PDP’s can take the emotional affair to a physical level with relative ease, and end it equally as easily, as soon as the gratification from the affair is no longer as fulfilling. They will also end the affair if their mate suddenly begins to lavish them with the love and attention, or if they go through a bonding experience which heightens the sense of love and fulfillment in the relationship. There is a reason for the Puppy-Dog reference: The PDP needs to be patted on the head, or scratched behind the ears, while hearing someone chuff and coo at the “That’s a good boy! Who’s my good boy?? That’s a good doggie!” . They want to be just as worshipped and praised, regardless of what wrongs they have done, they want to be just as deeply admired and obviously loved and cuddled as they were in month three of their relationship with their mate.
PDPing is hard to cure, as it is also hard to diagnose in advance, except for in extreme cases. The majority of PDP’s are only diagnosed after a pathology of this behaviour has been observed by an outside party over an extended period of time (or through self report stories combined with first hand experience). Normally treatment involves personal counselling for the PDPer so that they may recognize why they look to outside sources to feel validated and secure. Often, well masked insecurity issues are to blame. Another very effective treatment is self-directed praise (rather than saying “I’m so proud of you!” say “aren’t you so proud of yourself?”), which teaches the PDP the important skill of positive self talk, although this technique works best in conjunction with dealing with insecurity issues as well as learning to communicate feelings more effectively with their mate, and their mate effectively learning how to communicate without negative references to the PDP.
Ok, Ruby, you think exasperatedly to yourself, I know that my mate is having an emotional affair…but who cares, it’s just a little crush, it will fade with time- our relationship is true blue and will stand the test of time. Right? Ummm…not exactly. Just because an affair begins as an emotional one doesn’t mean that it won’t progress to something more. Sexuality for men is based on physical attraction, but like women they also can feel sexual chemistry inspired by an emotional connection too. And, just as in the beginning stages of any romance, things seem all bright, rosy, and perfect in their emotional affair, which can lead to ideations of how perfect a full out relationship can be. And, of course, there’s ‘the grass is greener on the other side’ syndrome, so if you look all dull and gray and boring and the affair looks all exciting and great, regardless of the reasons why, it could lead your mate to try and take things a bit further – of course, keeping you around as a safety net in case their new little romance doesn’t work out.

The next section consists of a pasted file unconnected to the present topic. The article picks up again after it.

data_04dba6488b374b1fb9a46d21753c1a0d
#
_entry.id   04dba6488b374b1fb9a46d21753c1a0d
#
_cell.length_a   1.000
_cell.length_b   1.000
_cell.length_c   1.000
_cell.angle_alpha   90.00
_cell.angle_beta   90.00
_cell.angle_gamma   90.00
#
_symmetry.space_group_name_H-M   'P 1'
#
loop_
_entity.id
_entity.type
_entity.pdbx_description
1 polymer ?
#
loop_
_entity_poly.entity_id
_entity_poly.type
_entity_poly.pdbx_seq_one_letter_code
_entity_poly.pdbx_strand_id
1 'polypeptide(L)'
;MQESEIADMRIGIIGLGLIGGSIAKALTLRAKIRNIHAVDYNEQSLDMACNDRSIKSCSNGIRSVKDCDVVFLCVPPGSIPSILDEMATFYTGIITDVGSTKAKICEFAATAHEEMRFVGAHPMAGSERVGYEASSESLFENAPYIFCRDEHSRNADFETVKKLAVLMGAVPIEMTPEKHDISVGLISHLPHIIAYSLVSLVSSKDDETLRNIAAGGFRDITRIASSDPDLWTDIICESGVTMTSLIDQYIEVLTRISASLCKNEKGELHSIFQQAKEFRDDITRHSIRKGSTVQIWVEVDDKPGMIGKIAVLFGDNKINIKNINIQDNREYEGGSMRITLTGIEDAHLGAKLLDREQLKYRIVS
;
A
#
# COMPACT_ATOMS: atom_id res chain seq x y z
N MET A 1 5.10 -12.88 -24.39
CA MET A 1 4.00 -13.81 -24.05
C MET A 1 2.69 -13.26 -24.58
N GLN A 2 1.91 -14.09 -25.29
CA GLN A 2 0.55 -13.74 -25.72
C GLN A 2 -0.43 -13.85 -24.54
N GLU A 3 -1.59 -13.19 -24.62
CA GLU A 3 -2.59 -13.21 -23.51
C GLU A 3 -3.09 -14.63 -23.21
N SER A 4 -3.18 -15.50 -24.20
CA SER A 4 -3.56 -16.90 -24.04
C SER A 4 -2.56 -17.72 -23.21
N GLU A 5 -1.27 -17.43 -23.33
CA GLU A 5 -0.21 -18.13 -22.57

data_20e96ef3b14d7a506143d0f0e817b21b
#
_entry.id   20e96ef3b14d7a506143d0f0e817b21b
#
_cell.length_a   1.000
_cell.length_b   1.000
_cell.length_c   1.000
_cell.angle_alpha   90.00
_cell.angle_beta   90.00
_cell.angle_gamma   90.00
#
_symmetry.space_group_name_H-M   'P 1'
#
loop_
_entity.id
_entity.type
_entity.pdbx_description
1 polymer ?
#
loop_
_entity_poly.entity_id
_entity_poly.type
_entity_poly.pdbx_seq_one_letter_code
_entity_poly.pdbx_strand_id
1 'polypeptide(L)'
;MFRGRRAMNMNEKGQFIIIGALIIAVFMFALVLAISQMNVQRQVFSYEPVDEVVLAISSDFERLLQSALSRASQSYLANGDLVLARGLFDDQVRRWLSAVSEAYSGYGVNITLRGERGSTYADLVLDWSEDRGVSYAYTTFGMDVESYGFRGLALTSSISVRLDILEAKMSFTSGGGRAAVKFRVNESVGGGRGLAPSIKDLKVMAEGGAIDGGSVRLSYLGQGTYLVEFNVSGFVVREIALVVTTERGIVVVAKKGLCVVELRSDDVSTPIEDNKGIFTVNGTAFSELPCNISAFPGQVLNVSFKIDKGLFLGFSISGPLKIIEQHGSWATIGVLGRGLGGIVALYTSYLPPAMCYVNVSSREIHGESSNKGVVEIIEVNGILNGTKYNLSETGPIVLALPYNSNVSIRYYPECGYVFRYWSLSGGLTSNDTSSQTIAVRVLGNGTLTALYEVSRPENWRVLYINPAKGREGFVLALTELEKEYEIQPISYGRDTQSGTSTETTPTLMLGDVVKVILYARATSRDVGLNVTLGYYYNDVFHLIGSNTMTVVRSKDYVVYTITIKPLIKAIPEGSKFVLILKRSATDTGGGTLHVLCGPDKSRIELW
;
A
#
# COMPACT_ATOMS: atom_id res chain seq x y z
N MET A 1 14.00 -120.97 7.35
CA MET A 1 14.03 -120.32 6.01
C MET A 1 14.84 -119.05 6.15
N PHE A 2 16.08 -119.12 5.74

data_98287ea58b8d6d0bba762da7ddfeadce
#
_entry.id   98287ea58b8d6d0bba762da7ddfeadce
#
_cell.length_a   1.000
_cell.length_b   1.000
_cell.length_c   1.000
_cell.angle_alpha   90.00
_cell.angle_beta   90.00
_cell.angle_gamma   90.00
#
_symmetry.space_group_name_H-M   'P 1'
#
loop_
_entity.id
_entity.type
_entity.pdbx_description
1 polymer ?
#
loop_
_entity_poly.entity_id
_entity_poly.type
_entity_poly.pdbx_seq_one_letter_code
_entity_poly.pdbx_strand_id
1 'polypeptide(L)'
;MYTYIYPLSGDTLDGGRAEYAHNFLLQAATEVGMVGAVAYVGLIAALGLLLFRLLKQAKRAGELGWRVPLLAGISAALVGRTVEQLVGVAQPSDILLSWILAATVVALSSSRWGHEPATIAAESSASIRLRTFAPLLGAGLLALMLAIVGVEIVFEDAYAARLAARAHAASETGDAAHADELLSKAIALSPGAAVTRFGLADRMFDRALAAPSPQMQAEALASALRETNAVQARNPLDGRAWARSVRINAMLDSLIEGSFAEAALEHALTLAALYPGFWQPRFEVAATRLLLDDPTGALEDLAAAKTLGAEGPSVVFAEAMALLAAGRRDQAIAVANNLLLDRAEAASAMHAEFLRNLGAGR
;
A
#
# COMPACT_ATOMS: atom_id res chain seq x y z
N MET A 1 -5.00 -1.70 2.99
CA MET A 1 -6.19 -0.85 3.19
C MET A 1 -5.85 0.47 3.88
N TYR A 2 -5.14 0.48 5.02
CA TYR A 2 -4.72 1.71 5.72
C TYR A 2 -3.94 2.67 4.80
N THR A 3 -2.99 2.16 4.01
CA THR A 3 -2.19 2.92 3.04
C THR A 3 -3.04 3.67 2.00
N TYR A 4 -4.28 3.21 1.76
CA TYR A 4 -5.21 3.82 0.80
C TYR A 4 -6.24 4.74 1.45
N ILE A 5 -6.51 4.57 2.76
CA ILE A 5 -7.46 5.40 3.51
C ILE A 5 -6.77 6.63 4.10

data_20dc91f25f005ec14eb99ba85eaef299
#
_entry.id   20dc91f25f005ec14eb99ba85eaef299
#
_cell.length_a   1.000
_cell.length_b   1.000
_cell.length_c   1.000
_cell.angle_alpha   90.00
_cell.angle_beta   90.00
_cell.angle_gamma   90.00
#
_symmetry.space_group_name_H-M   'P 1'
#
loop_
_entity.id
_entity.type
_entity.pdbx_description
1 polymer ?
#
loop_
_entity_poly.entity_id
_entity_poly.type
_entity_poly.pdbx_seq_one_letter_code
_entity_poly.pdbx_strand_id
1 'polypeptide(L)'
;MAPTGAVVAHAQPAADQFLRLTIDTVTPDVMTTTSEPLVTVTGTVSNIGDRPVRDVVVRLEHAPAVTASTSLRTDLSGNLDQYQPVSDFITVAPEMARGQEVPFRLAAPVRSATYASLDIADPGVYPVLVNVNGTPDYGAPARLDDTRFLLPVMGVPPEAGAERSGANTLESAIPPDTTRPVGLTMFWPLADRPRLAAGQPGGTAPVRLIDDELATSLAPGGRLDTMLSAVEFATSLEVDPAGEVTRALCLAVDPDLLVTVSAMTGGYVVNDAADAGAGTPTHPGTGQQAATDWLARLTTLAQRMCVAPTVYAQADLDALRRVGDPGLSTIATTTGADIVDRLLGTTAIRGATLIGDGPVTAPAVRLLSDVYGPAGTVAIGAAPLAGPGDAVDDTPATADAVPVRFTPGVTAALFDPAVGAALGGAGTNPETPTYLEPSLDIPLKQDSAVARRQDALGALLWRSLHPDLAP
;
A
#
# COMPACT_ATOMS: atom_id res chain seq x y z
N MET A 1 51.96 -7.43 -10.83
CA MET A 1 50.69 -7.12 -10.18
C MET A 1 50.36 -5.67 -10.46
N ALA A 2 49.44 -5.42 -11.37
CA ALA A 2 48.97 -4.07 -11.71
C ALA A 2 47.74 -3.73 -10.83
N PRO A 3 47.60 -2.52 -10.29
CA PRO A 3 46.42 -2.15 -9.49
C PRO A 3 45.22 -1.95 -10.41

So what can you do? Your best bet, as always, is to be open and honest about your concerns. However, in this case, just talking about the suspected affair, or requesting them to spend less time together or whatever just isn’t enough in this case. Often times, emotional affairs signal major underlying issues, either personal ones or ones within the relationship. Telling your mate that you’ve noticed their increased closeness with this other person and your uneasiness about it, and then letting them know of any concerns you have within the relationship is a good way of broaching the subject. You can also let them know that you really want them to be happy and want to know if there’s anything you both can do together so you both can feel 100% fulfilled in your relationship.
Keep in mind, that like most situations, nothing is foolproof. However, your mates reactions to you bringing up the subject should be a good indicator of whether or not you should remain in the relationship, or whether or not they are interested in staying. Relationships are hard work, and if you are both willing to be open about your feelings and voice your desires with one another, and still are in love with one another, then you’ll be able to pull through. Just remember that BOTH people have to be willing to work on it, otherwise you’ll never have a healthy relationship.
And, honestly, do you want to be in a relationship that’s sufficient (or even great) knowing that your mates mind or heart is on, or with, someone else? Didn’t think so.
This ends my 3 part special on Cheating in Relationships. But, based on the email responses I’ve gotten asking questions not only about the topics I have covered, but about other aspects of cheating and relationships, I’ll be continuing this series as a weekly column. Please, continue sending in your questions and concerns, and stay tuned for next Friday’s continuation of Cheating & Relationships.
Have an awesome weekend, y’all!